But for reasons unknown – as is often the case in etymology – the use of wife as a verb disappeared sometime during the early 18th century, leaving only the noun usage in common use [1]. After a brief dalliance with verbiness, the word settled back into its original home.

Let’s now go back to just last week during the 2014 Closing the Gap conference in Minneapolis. After standing in line for almost 15 minutes to get a Starbucks latte from the hotel’s coffee bar, I asked for a “tall skinny” and was then quizzed with, “Is that the short tall?”

A “short tall?” Dear Lord, how much more torture do we want to subject the English language to? Prescriptivists everywhere would be wailing in anguish and putting red pens to paper – or maybe tweeting their disgust in 140 characters or less!

However, it’s pretty clear what’s happening here. Just like wife in the 14th century, the word tall is getting bored with being a simple adjective and deciding that being a rambunctious noun is much better; “Noun Envy” as the psychoanalinguists might say [2].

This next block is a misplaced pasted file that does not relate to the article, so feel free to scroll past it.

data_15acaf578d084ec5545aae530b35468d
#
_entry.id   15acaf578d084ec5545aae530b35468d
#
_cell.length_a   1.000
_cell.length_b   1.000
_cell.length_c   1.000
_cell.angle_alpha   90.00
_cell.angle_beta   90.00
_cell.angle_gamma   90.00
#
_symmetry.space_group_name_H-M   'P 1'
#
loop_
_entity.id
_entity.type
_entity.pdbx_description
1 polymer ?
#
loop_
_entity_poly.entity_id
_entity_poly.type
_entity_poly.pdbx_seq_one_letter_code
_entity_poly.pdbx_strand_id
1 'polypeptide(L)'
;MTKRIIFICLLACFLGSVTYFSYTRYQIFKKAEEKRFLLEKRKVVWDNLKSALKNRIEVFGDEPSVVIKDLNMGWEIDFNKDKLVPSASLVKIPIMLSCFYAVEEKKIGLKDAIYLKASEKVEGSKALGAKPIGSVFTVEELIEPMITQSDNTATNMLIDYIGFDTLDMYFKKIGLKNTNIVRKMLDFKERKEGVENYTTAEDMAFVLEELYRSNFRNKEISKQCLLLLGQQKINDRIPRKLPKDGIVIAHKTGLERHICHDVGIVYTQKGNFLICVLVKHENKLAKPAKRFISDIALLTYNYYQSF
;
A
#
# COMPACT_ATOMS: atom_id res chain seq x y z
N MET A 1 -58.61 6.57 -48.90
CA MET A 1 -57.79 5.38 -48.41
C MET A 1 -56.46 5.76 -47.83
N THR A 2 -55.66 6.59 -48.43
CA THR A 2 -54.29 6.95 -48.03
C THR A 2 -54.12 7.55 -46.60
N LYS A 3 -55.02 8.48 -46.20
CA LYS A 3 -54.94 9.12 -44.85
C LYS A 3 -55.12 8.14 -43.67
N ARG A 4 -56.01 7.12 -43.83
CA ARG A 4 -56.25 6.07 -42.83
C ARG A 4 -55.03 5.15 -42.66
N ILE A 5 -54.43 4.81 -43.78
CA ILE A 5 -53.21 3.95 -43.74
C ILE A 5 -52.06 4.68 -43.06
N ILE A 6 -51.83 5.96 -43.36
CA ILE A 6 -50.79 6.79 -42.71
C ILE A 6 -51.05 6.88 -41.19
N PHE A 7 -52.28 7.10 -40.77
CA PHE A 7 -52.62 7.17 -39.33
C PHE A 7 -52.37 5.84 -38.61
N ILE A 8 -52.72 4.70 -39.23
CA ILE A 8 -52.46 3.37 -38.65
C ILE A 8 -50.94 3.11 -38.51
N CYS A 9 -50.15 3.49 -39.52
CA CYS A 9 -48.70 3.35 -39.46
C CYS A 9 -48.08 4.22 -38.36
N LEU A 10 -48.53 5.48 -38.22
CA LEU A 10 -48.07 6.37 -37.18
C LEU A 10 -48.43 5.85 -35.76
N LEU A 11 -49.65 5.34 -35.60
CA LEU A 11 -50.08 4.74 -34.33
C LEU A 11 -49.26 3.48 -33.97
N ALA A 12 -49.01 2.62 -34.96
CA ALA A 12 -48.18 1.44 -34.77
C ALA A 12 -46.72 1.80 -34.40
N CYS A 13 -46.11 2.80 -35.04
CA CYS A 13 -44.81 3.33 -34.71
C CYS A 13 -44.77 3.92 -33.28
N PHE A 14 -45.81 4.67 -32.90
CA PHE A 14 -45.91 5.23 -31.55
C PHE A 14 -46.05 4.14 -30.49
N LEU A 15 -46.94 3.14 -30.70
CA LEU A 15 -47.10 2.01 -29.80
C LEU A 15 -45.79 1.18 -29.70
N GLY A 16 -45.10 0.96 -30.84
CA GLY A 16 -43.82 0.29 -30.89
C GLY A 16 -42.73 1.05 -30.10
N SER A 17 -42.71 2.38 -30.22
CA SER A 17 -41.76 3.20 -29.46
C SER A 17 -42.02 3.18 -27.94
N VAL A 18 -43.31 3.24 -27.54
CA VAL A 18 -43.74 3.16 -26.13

Starbucks, for purposes of marketing and not linguistics, decided to ignore the more semantically accurate method of labeling coffee sizes by “small,” “medium,” “large,” and “freakin’ huge,” in favor of “tall,” “grande,” “venti” and “trenta.” But they created an element of cognitive dissonance in consumers’ minds by linking a word like tall, which is semantically typically opposed to short, with the word small, which is more likely to be balanced against large. So using a word like tall to describe something that is cognitively small just doesn’t jibe.

What our consciously unaware but unconsciously linguistic barista has done here is to overcome that dissonance by treating the word tall as a noun and using short as an attributive adjective. Pretty damn cool, eh? [3] I can easily imagine that at some point, various baristas [4] have uttered not only “Is that the small tall?” but also “Do you mean a medium grande?” or “Is that a large venti?”